Nenana Ice Classic
April 22, 2002
Provided by: NASA/GSFC Landsat Program
Summary authors & editors: Jim Foster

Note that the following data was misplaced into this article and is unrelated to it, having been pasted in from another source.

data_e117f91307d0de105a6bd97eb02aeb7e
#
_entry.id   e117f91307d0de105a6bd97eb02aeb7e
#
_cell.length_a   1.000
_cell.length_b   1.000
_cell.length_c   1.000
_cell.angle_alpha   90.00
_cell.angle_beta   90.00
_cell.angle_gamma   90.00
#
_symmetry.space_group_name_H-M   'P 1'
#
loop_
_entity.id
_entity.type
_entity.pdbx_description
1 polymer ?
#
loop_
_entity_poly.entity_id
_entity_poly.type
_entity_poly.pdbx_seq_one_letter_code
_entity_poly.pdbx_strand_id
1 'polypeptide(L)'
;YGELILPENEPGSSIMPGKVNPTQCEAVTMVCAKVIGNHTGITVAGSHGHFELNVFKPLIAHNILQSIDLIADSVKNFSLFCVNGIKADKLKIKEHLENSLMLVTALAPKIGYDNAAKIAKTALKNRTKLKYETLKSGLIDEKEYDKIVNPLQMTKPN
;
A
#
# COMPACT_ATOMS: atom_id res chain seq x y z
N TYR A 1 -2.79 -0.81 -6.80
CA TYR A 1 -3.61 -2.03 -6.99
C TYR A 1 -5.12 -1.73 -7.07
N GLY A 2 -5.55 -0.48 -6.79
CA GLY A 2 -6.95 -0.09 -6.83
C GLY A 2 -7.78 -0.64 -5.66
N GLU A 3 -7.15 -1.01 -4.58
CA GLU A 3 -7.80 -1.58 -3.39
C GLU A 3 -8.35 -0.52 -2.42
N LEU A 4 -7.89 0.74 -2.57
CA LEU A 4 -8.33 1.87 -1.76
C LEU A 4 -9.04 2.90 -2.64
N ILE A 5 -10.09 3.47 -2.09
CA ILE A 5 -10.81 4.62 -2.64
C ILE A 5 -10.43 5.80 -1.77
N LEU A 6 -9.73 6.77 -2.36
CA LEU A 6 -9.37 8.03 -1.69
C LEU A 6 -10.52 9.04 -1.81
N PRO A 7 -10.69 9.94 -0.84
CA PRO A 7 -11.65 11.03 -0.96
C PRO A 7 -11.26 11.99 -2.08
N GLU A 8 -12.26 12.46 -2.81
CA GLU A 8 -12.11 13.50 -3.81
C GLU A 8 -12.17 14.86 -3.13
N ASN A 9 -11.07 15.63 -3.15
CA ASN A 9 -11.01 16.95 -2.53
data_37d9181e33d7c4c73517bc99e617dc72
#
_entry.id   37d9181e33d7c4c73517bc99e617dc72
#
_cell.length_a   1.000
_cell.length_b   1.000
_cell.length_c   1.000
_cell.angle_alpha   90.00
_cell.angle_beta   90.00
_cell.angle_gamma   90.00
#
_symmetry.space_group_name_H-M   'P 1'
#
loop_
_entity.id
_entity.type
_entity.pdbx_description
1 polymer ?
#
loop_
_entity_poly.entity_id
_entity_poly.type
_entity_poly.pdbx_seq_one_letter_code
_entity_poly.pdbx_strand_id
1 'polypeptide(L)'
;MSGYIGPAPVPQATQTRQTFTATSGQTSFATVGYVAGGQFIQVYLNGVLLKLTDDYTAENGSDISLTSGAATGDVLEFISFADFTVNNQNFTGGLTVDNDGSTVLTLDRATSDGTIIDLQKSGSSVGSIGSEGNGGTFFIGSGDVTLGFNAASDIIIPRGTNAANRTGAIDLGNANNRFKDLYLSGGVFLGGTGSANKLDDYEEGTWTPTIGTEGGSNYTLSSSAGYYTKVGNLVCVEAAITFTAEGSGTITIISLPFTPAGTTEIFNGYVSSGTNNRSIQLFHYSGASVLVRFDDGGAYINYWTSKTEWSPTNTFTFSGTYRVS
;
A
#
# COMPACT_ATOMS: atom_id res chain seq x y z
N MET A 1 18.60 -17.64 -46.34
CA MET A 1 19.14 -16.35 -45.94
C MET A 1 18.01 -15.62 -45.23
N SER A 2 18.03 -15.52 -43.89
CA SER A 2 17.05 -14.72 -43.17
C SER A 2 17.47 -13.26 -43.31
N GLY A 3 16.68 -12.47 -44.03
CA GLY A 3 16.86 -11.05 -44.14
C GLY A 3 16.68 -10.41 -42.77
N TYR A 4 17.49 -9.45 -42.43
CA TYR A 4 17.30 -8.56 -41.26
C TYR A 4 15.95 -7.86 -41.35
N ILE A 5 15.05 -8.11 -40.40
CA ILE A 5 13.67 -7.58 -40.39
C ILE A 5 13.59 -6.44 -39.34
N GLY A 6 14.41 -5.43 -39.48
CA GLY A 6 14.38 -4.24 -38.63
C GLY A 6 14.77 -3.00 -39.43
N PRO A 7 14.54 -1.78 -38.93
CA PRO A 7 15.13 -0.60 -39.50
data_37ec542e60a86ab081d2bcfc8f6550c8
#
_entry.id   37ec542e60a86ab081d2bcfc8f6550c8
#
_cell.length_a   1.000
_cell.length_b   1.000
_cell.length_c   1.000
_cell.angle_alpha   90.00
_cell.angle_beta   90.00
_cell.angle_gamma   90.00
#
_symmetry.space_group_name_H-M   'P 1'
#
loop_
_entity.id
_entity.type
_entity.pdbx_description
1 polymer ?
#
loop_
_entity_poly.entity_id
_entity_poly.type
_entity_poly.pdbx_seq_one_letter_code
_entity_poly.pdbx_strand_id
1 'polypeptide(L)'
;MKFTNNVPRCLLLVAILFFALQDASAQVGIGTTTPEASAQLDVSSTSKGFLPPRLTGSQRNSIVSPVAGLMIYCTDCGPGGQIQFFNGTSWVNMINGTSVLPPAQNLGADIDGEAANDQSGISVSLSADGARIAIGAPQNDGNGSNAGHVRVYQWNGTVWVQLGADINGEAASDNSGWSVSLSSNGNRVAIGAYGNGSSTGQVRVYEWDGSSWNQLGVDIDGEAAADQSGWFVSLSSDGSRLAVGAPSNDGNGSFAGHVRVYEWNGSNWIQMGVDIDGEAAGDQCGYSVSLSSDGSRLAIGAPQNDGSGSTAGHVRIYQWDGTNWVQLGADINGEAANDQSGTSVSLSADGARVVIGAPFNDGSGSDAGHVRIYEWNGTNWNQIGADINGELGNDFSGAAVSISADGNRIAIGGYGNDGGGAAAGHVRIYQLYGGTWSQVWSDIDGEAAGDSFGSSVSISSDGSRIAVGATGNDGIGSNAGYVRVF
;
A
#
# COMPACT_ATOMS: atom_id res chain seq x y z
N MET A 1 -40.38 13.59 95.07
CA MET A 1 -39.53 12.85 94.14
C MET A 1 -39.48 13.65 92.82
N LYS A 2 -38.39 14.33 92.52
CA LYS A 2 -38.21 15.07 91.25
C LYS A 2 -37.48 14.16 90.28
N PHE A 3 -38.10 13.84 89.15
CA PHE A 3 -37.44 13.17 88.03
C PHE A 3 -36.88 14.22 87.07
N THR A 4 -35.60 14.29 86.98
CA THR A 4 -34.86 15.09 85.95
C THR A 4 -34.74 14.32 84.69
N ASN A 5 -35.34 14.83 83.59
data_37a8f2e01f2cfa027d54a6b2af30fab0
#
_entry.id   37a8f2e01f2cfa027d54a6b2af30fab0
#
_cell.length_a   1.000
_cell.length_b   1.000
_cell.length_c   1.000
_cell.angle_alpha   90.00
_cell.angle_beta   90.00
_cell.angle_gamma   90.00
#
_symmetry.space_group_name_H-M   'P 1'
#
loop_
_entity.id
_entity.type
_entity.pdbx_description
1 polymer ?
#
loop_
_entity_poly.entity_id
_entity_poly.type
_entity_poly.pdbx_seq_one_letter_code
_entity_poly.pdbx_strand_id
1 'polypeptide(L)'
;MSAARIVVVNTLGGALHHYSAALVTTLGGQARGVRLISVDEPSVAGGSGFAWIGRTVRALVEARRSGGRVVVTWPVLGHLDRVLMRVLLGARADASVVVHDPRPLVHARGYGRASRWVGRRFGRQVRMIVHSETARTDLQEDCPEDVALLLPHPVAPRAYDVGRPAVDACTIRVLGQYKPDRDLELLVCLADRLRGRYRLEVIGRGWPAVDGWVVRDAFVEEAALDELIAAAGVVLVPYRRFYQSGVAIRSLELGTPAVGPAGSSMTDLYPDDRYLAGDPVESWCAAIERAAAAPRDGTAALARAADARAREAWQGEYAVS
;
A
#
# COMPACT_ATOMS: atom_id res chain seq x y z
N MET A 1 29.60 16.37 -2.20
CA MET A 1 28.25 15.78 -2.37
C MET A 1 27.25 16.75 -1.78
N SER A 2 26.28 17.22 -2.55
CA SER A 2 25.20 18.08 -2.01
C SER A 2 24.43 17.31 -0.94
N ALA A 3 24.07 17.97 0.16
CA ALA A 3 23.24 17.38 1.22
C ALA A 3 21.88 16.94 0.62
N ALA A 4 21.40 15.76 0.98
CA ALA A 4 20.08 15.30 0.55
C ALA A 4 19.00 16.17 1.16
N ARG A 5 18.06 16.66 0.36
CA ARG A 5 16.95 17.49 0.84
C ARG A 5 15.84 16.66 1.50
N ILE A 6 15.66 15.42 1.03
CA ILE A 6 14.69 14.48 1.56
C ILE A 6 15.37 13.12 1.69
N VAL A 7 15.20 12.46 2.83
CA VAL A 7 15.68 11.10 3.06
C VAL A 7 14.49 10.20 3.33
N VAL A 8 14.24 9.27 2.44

This photo was taken last year just before the Nenana River (Alaska) ice broke up in early May. Normally people wouldn't line up to see ice break apart, unless things are really boring. However, there's a special interest in the timing of the Nenana break up, because the person who guesses closes to the correct time and date the ice begins to move can win a good deal of money. In order to be declared the winner, the ice has to move a log structure 100 feet (32 m) downriver. Since this event has been ongoing for 84 years, break up dates also serve as an indicator of climate variability. The earliest break up ever recorded was on April 20 1998, while the latest break up occurred on May 20, 1964. You may want to by a ticket and wager a guess. Last year, a $2 ticket yielded a $308,000 jackpot divided among 8 winners.